Bento Box

Just before Thanksgiving break, two impassioned (and persuasive) teachers approached me about serving as a chaperone as the student tour of Japan had grown in popularity and they needed another adult.  What’s important to know at this point is that I can be a real homebody.  I love to be outside, i love to see friends and go out to eat.  Yet the solidarity and predictability of home also has an allure – especially during the few breaks in the school year for a high school principal.  So I said I would have to check with my wife and kids.  Secretly, I figured they would be my “out” and offer me “cover” to not be able to go.  Aw shucks, I would say.  Right?  Wrong.  My wife, my daughter and my son all said I would be silly to not go.  I protested that the food would be tough for me to handle (I’m not picky, rather I’m boring – ha!).  Again, they took away that excuse and every other one I tried (long flight, family time, currency exchange rates, etc.).  Where I was wrong in how they might respond, I can now say that they were so right in knowing that I needed to do this adventure and I needed to do it now.

Bigger Shrine

I won’t go in to all the shrines we saw, the temples we visited, and the lovely vistas we soaked up.  Suffice to say that Japan is incredibly clean, safe, polite, and they could not have been better hosts.  Our 23 students were spectacular in the questions they asked, the foods they tried, & the manner in which they represented themselves, their school, and, in some ways, the United States.  I could not have been more proud.  And while it was an educational tour for them, I have not been able to temper my enthusiasm for how much learning I did on the other side of the globe.

This trip completely pushed me out of my comfort zone.  And yet I tried my absolute hardest to completely embrace the adventure.  I tried every type of food placed in front of me – sushi, tempura, whitefish, natto, flounder, swordfish, lots of rice, and many more dishes I can’t even remember.  And while I feel I can fairly say that Japan has a lot to learn about breakfast, I did feel much better as a result of the food being so fresh.  I did not use a fork for the entire week and resisted Cokes as well (thankfully coffee is a staple everywhere for that caffeine fix).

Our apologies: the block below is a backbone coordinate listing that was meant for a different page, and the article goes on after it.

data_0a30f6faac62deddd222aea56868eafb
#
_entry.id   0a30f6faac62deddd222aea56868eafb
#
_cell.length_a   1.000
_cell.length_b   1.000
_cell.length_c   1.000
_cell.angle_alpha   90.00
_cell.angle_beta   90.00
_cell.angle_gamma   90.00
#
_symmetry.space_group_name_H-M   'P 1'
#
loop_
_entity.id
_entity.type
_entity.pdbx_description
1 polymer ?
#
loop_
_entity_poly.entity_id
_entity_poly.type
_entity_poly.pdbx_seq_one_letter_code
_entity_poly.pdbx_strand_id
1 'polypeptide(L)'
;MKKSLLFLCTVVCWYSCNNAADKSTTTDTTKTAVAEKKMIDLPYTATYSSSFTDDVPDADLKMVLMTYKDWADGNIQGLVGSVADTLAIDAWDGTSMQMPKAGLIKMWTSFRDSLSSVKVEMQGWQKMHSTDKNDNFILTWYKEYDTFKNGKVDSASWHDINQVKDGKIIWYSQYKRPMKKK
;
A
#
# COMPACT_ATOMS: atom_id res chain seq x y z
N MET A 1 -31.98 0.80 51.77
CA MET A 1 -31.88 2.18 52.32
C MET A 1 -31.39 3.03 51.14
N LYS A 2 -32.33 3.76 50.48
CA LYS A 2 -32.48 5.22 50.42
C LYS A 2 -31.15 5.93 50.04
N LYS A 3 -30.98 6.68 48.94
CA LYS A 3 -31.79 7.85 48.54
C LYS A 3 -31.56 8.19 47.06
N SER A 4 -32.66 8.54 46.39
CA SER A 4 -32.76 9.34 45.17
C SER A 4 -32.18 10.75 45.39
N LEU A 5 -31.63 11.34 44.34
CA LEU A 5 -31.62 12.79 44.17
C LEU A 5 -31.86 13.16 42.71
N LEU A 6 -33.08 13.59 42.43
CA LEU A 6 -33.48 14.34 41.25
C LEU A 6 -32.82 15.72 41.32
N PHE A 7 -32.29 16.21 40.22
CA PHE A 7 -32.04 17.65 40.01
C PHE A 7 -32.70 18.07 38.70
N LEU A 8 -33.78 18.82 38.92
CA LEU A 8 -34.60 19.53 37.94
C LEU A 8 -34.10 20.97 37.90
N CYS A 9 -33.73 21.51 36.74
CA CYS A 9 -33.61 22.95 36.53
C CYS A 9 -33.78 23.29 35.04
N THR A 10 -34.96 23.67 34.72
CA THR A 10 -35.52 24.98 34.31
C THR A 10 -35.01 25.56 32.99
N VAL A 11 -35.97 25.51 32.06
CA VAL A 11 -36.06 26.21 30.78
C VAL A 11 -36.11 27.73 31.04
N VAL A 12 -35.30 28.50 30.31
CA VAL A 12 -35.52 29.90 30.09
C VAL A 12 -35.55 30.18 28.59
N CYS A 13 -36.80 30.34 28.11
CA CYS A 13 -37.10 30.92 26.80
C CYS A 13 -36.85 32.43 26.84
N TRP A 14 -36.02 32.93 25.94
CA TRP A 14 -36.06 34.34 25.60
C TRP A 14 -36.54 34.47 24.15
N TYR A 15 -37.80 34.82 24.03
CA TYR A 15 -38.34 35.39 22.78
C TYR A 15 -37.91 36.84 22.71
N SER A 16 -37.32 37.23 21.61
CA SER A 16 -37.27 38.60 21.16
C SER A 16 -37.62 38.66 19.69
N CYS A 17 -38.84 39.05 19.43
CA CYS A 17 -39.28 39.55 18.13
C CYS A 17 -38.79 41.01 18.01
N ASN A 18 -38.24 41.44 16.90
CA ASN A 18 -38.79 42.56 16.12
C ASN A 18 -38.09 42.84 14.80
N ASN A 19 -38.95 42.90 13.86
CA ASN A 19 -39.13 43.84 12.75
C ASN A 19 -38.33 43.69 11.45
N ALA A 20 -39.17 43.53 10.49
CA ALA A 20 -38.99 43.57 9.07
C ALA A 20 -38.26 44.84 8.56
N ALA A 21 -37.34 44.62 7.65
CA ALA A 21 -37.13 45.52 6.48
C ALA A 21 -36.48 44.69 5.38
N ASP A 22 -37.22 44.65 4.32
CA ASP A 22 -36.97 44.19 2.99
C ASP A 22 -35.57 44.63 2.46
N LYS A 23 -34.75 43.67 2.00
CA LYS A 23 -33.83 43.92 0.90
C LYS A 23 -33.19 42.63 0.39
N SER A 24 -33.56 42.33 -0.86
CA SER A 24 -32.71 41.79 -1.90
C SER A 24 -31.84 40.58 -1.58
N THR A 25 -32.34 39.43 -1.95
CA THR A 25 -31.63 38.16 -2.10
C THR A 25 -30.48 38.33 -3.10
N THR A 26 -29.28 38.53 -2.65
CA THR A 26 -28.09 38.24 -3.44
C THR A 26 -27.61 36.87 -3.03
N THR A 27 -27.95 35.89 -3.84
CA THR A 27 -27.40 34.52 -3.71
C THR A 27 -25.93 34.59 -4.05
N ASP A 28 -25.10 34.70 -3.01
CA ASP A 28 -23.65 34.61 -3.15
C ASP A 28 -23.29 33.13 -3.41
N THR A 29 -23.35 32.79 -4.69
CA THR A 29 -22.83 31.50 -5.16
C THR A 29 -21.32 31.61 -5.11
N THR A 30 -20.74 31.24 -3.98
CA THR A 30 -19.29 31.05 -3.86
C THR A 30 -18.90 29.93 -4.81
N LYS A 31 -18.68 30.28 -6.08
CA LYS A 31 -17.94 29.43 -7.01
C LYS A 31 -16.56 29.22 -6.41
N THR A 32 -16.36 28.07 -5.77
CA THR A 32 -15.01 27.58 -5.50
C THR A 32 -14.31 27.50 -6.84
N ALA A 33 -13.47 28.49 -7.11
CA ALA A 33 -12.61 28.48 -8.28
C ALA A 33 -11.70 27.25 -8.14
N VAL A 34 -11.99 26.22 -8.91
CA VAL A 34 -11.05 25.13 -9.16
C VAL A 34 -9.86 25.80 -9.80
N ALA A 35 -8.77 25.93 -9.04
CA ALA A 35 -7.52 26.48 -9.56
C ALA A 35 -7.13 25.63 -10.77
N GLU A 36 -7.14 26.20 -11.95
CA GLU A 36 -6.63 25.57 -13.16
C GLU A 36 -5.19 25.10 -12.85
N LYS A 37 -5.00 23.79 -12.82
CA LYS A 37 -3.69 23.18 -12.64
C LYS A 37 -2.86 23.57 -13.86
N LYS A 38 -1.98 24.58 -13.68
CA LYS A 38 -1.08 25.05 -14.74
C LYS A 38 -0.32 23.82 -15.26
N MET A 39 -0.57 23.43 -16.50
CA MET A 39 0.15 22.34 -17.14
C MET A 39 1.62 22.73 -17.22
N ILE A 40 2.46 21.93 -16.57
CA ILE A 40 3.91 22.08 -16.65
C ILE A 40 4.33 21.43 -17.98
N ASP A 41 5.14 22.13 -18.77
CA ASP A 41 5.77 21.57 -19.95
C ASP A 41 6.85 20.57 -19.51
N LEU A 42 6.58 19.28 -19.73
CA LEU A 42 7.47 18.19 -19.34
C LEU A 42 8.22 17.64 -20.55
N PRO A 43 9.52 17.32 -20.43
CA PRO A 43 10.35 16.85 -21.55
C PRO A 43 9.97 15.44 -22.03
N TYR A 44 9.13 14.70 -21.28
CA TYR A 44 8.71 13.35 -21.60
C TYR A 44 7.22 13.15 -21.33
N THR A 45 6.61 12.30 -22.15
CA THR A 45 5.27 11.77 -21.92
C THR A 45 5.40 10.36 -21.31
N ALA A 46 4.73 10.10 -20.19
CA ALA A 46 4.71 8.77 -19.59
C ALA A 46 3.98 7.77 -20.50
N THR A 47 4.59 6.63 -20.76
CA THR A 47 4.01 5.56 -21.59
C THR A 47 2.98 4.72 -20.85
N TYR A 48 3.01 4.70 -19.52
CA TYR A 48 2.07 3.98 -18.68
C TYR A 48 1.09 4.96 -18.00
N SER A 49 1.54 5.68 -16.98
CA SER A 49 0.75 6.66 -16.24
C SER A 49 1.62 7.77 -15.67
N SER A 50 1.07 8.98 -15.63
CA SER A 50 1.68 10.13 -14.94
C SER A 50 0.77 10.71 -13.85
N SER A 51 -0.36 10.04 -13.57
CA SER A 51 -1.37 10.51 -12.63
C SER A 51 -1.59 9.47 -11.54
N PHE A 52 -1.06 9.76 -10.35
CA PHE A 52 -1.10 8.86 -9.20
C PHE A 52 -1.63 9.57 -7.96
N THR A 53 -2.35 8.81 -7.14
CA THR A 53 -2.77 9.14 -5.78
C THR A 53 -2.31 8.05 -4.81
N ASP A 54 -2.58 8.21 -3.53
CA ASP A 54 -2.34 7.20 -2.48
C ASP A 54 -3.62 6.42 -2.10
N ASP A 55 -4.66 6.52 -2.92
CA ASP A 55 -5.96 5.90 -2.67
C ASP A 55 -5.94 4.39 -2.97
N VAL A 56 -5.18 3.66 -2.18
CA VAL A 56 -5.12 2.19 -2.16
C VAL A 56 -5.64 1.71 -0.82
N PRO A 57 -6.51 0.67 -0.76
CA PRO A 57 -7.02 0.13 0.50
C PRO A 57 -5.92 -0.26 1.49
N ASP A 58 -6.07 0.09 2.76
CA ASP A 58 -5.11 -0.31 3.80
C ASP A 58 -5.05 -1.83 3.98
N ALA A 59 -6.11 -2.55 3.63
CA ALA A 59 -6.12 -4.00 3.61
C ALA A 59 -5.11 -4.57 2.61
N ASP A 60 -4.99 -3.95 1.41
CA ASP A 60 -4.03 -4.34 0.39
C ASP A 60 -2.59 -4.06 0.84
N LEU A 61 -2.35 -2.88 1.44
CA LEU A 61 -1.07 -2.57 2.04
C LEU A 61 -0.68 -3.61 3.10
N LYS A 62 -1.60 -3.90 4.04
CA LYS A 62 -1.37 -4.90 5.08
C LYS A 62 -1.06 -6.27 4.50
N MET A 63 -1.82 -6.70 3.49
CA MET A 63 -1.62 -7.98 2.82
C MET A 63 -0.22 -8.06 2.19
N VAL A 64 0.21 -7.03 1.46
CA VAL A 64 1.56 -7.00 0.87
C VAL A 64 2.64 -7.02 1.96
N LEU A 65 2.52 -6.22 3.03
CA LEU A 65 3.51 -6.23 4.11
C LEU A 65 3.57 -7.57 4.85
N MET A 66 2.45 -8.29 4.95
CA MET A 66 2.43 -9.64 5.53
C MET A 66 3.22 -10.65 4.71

Trust

Finally, I would be remiss if I didn’t share that, upon further reflection, I have realized that when you take a risk, and push yourself in to new arenas of learning, you can surprise yourself.  And when we allow ourselves to genuinely trust others then our worlds really open up.  I trusted my family, I trusted the adult chaperones, and I trusted the kids on the trip.

Me in Kimono

Next year the same chaperones are headed to Greece and they’ve asked me to tag along again.  I don’t know if it will work out however I know that whatever the outcome it has nothing to do with fear or anxiety.  The walls of international travel have crumbled for me and I’m excited by what my future experiential learning may include.

Finally, I did resist American Fast Food throughout our travels in Japan – until we reached the terminal at the Airport heading home.  Then I had a Big Mac, Fries & a large Coke.  And it was glorious.

Final McDWhat have you learned from your travels?

Peace, Love & A Little Competition